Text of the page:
I was talking to a CEO this morning. He had a great question for me: Kirk, how do we make sure that we are constantly raising the bar on talent?
How do you go about setting up a culture where expectations are understood?
I shared a strategy I’ve used in a lot of organizations.
In organizations we measure what matters. We have budgets. We allocate our dollars to differentresources. We look and assess if we’re on track or off track.
We may have a monthly opps review. We’ll look into our strategy and the goals for the year. We’ll measure how we’re progressing against our strategy and goals.
Sometimes, in a healthy organization, we’ll have a people function or HR. They’ll do reviews. We’ll revise the org chart.
However, for our most valuable asset — people — we don’t have growth conversations in an explicit way.
Often the conversations happen back channel, in closed rooms, or in our heads. We don’t have a way of establishing and discussing a good, healthy conversation around people.
Here’s what I told him to try:
His organization has about 215 people. Let’s take everybody that has been there nine months or more. I want you to ask one question of your direct reports. Have your direct reports ask it of their direct reports.
If the answer is Yes, then ask these three questions:
What is one thing that makes them great?
What is one area that you think that you can develop them and that they need to grow?
What is one action you’re going to take? That action can be something positive. It can be encouraging. You can go back to the person saying, “Ten out of ten times, if you walk through the door today I would still hire you. Here’s why…” It could be their attitude is infectious. Or their work product is always superior. Whatever it may be, it can be something that’s positive.
It doesn’t have to always be about development. It can be words of encouragement, which are actually a source of motivation.
If the answer is No, then there needs to be a plan. I’ve never seen an organization that performed at a nine or ten with people that were sixes and sevens.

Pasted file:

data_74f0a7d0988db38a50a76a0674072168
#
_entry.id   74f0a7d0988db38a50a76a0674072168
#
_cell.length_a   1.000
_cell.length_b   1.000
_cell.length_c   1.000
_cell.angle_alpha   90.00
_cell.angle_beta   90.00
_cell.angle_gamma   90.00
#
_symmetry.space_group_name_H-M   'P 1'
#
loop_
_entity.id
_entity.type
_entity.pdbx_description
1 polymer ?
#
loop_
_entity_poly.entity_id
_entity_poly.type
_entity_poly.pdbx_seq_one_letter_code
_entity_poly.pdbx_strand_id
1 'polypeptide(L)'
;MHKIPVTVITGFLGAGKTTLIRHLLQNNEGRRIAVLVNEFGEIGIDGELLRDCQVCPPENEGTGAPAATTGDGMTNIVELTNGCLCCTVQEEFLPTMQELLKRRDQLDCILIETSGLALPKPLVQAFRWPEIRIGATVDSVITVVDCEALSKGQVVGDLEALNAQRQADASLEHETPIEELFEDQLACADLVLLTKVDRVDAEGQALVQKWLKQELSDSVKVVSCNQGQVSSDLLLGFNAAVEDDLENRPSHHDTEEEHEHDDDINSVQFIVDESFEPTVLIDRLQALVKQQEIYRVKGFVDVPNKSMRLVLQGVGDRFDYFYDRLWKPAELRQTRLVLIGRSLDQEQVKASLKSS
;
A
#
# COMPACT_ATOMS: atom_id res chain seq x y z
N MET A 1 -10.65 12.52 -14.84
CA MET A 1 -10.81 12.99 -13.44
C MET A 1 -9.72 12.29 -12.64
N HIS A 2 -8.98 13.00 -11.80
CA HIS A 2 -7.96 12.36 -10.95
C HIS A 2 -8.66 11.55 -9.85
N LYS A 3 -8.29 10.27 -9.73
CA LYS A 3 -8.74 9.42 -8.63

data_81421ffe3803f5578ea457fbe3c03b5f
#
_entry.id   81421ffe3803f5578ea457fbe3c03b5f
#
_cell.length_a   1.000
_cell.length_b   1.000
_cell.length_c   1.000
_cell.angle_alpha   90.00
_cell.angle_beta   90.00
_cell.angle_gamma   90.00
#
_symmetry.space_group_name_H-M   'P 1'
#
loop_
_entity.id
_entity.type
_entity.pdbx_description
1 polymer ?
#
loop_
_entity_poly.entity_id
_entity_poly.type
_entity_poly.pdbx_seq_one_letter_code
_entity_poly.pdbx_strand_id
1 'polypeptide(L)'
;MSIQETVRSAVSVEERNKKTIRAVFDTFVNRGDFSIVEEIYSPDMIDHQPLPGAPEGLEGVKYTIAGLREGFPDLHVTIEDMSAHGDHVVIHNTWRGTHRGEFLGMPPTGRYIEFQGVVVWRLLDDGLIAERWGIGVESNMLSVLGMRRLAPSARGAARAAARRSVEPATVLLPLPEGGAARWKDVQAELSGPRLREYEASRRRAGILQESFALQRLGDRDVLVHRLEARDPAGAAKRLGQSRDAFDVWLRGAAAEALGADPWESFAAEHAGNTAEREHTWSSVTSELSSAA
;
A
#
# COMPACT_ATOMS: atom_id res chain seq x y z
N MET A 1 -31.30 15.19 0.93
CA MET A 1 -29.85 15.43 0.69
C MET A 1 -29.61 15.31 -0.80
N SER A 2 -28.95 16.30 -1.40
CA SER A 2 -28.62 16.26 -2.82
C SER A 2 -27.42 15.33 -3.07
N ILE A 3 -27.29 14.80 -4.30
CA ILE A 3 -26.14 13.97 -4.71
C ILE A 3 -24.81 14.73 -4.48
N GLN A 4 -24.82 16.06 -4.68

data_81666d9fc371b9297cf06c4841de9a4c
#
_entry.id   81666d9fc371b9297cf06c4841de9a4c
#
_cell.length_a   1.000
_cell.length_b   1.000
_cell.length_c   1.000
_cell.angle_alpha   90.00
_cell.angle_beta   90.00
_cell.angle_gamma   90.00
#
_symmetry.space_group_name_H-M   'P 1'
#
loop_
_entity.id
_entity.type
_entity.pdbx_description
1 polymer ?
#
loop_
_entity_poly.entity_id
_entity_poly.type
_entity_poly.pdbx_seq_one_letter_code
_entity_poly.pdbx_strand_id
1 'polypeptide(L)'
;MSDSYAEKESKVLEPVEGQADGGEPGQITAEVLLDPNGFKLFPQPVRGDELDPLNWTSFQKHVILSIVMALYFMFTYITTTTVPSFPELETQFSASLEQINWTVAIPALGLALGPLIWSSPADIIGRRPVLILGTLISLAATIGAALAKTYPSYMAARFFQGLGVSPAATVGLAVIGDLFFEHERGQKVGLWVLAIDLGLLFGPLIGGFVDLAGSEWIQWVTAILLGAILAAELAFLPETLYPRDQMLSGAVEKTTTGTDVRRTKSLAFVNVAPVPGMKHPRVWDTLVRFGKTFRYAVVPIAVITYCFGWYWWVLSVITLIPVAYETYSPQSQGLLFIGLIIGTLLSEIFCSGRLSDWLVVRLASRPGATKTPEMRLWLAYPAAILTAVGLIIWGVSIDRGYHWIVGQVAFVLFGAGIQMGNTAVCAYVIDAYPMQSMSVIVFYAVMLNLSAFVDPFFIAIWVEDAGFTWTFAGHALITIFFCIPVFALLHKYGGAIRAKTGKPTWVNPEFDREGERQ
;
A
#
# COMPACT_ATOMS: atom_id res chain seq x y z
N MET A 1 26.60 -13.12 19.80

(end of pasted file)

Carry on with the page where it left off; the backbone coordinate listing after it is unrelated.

If the answer is, I don’t know, there might be a good reason. Maybe this person is in a new role. Maybe this person just experienced a difficutlt life event. That’s ok. It’s part of life.
However, you need to write down a date 3–6 months from today. On that date, you have to answer Yes or No.
It has to be a Yes or No because people delay making a decision too long. People will delay be saying things like, “We didn’t give them a chance,” or “They didn’t have the skills they needed.”
It’s natural to wrap it with all these excuses. Putting a future date is a forcing function. It gives you a deadline to help that person. When the date comes up, you can say, “I did everything I could. I trained and developed them.”
They will have either be a “Yes” or a “No.” If they are a “No,” you know you didn’t everything to help them. Now it’s now an opportunity to make room for growth and bring on the talent you need.
The CEO loved the idea. But he worried it may be too negative. I told him the key is to set his tone at the top. You need to tell employees why you’re doing this. You’re not doing this to just measure people more and put them in a little box.
You’re doing it as a forcing function to measure what matters most. So you’re forced to have good and healthy conversations.
If you set the bar too high then it will be unrealistic. If you set too low the high performers will just roll their eyes. You have to set the tone on what high performance looks like. You need to have those discussions in an open forum.
“Well, that sure makes some people uncomfortable!” he said. Sure, I get it.
But let’s be real. Those conversations are being had. We might as well have them out in the open. We might as well have a way to develop and grow.
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